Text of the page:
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Striped Begonia in the GardenTags plant encyclopedia

Begonia listada

 

Striped Begonia

B. listada is a compact, bushy evergreen perennial to 30cm. The foliage consists of small hairy, dark green leaves with bright green midrib and margin. It produces panicles of white flowers 5cm across. It is not hardy. These large, long-lived evergreens are often grown for many years in winter-warm conservatories or as valuable houseplants.

Contributed by @nej

 
plant Features
  • Striped Begonia likes partial shade

    Partial shade

  • Striped Begonia likes occasional watering

    Occasional watering

  • Striped Begonia is not frost hardy

    Not Frost hardy

  • Striped Begonia likes moist and free draining

    Moist and free draining

 
Similar plants are available to buy from 1 store(s) in the UK
 
plant information

Common name

Striped Begonia

Latin name

Begonia listada

type

Houseplant

family

Begoniaceae

ph

5.5 - 7.5 Acid - Neutral

  • Light

    Striped Begonia likes partial shade

    Partial shade

  • Frost

    Striped Begonia is not frost hardy

    Not Frost hardy

  • Soil

    Striped Begonia likes moist and free draining

    Moist and free draining

  • Water

    Striped Begonia likes occasional watering

    Occasional watering

Plant & bloom calendar

  •  
    Best time to plant

full grown dimensions

The size of a fully grown Striped Begonia is 0.40meters x 0.30meters 0.40 M 0.30 M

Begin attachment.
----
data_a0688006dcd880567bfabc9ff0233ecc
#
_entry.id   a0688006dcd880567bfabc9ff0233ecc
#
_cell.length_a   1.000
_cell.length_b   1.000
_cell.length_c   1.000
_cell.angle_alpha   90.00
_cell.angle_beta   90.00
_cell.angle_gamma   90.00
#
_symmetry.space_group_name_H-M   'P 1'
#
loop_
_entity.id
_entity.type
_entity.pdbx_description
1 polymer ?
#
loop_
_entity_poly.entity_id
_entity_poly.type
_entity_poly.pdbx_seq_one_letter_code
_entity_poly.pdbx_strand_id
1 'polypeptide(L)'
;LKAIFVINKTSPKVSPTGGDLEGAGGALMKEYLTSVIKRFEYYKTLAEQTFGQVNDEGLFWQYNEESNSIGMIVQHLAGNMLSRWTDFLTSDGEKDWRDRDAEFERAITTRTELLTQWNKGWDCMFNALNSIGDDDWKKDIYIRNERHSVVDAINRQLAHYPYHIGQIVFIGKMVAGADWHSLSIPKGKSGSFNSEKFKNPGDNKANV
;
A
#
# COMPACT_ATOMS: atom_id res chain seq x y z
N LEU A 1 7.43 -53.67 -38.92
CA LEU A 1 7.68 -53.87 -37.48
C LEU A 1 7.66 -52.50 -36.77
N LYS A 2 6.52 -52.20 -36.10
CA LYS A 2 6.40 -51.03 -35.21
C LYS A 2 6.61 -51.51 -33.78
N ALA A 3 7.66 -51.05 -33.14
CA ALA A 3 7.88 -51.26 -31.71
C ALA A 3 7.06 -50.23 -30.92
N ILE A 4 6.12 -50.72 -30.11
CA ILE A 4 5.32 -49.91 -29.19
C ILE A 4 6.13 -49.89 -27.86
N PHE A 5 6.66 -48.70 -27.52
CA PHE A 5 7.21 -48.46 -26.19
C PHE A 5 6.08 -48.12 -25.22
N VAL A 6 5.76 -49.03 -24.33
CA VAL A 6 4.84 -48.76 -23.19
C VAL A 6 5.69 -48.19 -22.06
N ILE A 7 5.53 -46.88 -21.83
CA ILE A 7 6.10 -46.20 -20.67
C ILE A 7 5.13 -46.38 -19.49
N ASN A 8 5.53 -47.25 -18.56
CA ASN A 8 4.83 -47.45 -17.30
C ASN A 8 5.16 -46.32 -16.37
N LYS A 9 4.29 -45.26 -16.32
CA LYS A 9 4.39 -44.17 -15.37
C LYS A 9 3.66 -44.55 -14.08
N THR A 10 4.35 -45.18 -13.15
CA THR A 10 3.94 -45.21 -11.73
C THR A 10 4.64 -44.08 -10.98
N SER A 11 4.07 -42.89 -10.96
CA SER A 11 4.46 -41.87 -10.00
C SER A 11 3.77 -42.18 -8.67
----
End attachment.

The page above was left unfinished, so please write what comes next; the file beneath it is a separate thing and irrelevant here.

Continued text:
Begonia listada

B. listada is a compact, bushy evergreen perennial to 30cm. The foliage consists of small hairy, dark green leaves with bright green midrib and margin. It produces panicles of white flowers 5cm across. It is not hardy. These large, long-lived evergreens are often grown for many years in winter-warm conservatories or as valuable houseplants.


Planting

From Early Spring TO Early Spring

All begonias do best in neutral soils or compost and most prefer to be sited in partial shade. When first planting young plants, it is worth removing any early flower buds as this will allow the plant to reach its full size as quickly as possible. Rhizomatous begonias will grow in all the various types of pots. Many can even be grown as epiphytes using various methods such as on boards with a small amount of mix covered with spagnum moss. Most rhizomatous begonias do best in shallow pots or bowls when using plastic pots. If you encounter difficulties growing this type of begonia using plastic pots, you may do better using clay azalea pots or clay bowls. These pots are more expensive and heavier but nearly all rhizomatous begonias will do well in them. Rhizomatous begonias will also do very well in wooden pots or moss covered baskets.

 

Propagation by division

From Early Spring TO Early Summer

For small rhizomatous types, divide the rhizome and use root pieces

 

Propagating by leaf cuttings

From Early Summer TO Mid Summer

A single leaf can produce several young plants. Remove a healthy leaf, and, use a clean, sharp knife, to cut it into postage-stamp sized pieces, with each piece having a vein down its length. Stand leaf pieces upright in pots of compost ensuring that the cut vein is in contact with the compost. Water, to settle the compost around the cuttings, then place the pot in a clear polythene bag, and put it in a warm, light position, until the cutting has taken root and produced shoots (this is usually several months). When large enough to handle, pot on.

 
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